UNHCR urges France to protect Calais asylum seekers
The UN High Commissioner for Refugees has urged French immigration minister Eric Besson to ensure that asylum seekers are protected even as France moves to close down a makeshift migrant camp, his spokeswoman said on Friday.
During a meeting with Besson on Thursday, Antonio Guterres told the French minister he hoped that "appropriate measures will be taken to assure the protection of asylum seekers and unaccompanied children," said UNHCR spokeswoman Melissa Fleming.
The migrants, many of whom come from war-torn countries such as Afghanistan, Iraq, Eritrea, Sudan and Somalia, should be given access to a "full and fair asylum procedure" as well as the option of assisted voluntary return, said the UNHCR.
France should also provide accommodation for the asylum seekers, it added.
Besson had announced that police will move in by the end of next week to clear out the notorious zone known as "The Jungle" near the Channel port of Calais, where hundreds of migrants gather to try and gain passage to Britain.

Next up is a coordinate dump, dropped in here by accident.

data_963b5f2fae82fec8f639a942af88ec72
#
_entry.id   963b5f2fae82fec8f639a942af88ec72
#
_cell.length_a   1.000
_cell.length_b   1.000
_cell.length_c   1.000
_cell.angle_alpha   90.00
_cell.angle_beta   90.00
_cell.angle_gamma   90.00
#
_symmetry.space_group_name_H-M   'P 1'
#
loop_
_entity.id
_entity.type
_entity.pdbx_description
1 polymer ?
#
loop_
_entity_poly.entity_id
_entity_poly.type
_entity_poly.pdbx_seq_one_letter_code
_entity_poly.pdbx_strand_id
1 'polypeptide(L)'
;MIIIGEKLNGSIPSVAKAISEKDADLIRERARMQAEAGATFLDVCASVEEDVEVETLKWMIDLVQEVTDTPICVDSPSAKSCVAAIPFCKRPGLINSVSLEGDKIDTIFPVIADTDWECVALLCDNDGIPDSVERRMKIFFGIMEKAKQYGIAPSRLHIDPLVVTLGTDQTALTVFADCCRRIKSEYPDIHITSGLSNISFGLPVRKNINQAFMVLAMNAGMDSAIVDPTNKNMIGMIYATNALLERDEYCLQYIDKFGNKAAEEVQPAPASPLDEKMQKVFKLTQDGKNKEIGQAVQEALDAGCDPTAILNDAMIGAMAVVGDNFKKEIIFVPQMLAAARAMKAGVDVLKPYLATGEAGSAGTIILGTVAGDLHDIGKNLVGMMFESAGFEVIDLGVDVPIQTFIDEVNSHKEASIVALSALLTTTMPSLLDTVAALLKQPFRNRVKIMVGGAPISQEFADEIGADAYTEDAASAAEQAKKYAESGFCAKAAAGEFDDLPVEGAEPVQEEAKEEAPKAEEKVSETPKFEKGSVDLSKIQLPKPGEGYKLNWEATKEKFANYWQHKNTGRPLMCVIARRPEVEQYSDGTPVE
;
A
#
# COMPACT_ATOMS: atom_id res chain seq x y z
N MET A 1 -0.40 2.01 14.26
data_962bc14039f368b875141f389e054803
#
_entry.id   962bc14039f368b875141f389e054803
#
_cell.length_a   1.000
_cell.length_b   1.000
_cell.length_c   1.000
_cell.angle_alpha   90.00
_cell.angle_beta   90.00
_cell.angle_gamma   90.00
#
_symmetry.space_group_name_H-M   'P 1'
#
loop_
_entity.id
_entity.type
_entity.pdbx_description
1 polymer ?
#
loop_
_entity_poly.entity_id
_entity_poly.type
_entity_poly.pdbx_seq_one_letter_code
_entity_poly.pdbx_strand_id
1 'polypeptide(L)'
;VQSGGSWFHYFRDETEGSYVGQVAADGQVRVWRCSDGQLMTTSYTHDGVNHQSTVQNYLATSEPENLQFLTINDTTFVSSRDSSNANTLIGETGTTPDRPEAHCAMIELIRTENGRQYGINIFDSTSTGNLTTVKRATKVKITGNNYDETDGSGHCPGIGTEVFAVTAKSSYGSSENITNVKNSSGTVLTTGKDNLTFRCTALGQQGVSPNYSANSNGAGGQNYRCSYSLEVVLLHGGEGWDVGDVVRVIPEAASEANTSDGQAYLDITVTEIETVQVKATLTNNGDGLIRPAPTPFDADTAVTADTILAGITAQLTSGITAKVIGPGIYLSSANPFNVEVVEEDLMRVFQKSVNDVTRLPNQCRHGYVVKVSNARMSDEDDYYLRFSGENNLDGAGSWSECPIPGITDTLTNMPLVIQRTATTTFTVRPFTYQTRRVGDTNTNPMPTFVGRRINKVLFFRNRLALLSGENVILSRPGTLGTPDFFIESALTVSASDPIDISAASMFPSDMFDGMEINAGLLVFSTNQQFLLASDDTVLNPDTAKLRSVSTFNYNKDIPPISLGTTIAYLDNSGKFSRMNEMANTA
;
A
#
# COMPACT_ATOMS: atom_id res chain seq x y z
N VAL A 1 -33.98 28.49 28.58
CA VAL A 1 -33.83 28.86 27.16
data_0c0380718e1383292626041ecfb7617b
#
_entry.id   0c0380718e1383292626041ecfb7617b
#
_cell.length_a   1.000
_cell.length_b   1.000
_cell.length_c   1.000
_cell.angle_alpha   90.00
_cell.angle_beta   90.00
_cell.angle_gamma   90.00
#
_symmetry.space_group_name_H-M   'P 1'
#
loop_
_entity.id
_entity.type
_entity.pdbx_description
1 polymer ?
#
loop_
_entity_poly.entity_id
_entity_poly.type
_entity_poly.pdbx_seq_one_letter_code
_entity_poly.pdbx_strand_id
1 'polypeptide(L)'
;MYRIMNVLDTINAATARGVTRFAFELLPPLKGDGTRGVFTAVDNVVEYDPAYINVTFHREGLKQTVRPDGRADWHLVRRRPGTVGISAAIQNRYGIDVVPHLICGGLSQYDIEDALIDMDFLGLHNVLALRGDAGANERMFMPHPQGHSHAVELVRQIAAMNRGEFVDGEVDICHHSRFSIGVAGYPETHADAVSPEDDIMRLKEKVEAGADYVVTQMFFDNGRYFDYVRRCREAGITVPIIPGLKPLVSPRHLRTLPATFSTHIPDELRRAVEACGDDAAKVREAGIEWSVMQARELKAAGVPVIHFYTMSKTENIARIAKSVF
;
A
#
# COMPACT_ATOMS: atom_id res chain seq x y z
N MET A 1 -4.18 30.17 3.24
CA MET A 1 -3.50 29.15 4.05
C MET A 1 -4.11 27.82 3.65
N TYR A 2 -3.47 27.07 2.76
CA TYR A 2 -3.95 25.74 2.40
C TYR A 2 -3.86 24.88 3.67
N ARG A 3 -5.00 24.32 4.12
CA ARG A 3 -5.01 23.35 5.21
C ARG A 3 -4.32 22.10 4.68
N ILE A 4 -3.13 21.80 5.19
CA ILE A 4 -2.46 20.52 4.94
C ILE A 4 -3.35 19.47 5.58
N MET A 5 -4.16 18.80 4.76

Guterres acknowledged the challenges and the strains that smugglers and traffickers have put on the Calais region. He also noted the right of the government to impose law and order.
"However, he noted that among the irregular migrants in the region there are persons in need of international protection," said Fleming, pointing out that there are a large number of unaccompanied children among the migrants.
According to French immigration ministry officials, the number of migrants in the area has already been cut from 700 three months ago to around 300, and that 170 people had made requests for asylum in France rather than heading on to Britain.